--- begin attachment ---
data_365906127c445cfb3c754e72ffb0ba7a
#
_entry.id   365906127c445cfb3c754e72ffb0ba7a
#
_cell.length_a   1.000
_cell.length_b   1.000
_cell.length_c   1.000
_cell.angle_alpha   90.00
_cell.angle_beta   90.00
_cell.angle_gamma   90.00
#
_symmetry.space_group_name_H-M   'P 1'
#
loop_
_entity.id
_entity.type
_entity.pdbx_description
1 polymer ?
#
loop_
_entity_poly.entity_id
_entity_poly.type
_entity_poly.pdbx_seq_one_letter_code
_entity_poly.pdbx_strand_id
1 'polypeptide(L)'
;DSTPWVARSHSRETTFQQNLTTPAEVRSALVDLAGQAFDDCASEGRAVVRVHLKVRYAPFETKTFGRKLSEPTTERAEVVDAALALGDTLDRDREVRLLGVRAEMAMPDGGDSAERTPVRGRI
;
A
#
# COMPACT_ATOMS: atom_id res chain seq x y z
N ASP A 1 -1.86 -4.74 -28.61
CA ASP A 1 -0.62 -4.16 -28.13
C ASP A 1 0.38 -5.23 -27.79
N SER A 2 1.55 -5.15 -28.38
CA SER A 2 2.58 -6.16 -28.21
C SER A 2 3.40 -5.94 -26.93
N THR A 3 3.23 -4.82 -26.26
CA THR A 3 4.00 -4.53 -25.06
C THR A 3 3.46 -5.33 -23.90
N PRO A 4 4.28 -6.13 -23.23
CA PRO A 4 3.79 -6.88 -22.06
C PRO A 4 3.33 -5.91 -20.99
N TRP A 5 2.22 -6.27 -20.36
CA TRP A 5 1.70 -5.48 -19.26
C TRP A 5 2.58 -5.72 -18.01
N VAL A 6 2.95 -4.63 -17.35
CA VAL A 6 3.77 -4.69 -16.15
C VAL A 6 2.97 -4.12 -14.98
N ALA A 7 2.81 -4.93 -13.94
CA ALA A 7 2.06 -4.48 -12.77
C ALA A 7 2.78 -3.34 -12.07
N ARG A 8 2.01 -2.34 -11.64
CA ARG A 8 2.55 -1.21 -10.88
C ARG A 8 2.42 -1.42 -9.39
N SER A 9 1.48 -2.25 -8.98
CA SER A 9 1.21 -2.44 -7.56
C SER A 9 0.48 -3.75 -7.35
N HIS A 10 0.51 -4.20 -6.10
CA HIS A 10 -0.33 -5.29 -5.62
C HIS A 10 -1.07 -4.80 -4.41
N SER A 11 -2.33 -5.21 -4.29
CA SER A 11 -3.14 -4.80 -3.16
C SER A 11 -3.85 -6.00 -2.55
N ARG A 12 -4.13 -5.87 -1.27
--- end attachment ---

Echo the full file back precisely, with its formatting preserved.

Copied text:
data_365906127c445cfb3c754e72ffb0ba7a
#
_entry.id   365906127c445cfb3c754e72ffb0ba7a
#
_cell.length_a   1.000
_cell.length_b   1.000
_cell.length_c   1.000
_cell.angle_alpha   90.00
_cell.angle_beta   90.00
_cell.angle_gamma   90.00
#
_symmetry.space_group_name_H-M   'P 1'
#
loop_
_entity.id
_entity.type
_entity.pdbx_description
1 polymer ?
#
loop_
_entity_poly.entity_id
_entity_poly.type
_entity_poly.pdbx_seq_one_letter_code
_entity_poly.pdbx_strand_id
1 'polypeptide(L)'
;DSTPWVARSHSRETTFQQNLTTPAEVRSALVDLAGQAFDDCASEGRAVVRVHLKVRYAPFETKTFGRKLSEPTTERAEVVDAALALGDTLDRDREVRLLGVRAEMAMPDGGDSAERTPVRGRI
;
A
#
# COMPACT_ATOMS: atom_id res chain seq x y z
N ASP A 1 -1.86 -4.74 -28.61
CA ASP A 1 -0.62 -4.16 -28.13
C ASP A 1 0.38 -5.23 -27.79
N SER A 2 1.55 -5.15 -28.38
CA SER A 2 2.58 -6.16 -28.21
C SER A 2 3.40 -5.94 -26.93
N THR A 3 3.23 -4.82 -26.26
CA THR A 3 4.00 -4.53 -25.06
C THR A 3 3.46 -5.33 -23.90
N PRO A 4 4.28 -6.13 -23.23
CA PRO A 4 3.79 -6.88 -22.06
C PRO A 4 3.33 -5.91 -20.99
N TRP A 5 2.22 -6.27 -20.36
CA TRP A 5 1.70 -5.48 -19.26
C TRP A 5 2.58 -5.72 -18.01
N VAL A 6 2.95 -4.63 -17.35
CA VAL A 6 3.77 -4.69 -16.15
C VAL A 6 2.97 -4.12 -14.98
N ALA A 7 2.81 -4.93 -13.94
CA ALA A 7 2.06 -4.48 -12.77
C ALA A 7 2.78 -3.34 -12.07
N ARG A 8 2.01 -2.34 -11.64
CA ARG A 8 2.55 -1.21 -10.88
C ARG A 8 2.42 -1.42 -9.39
N SER A 9 1.48 -2.25 -8.98
CA SER A 9 1.21 -2.44 -7.56
C SER A 9 0.48 -3.75 -7.35
N HIS A 10 0.51 -4.20 -6.10
CA HIS A 10 -0.33 -5.29 -5.62
C HIS A 10 -1.07 -4.80 -4.41
N SER A 11 -2.33 -5.21 -4.29
CA SER A 11 -3.14 -4.80 -3.16
C SER A 11 -3.85 -6.00 -2.55
N ARG A 12 -4.13 -5.87 -1.27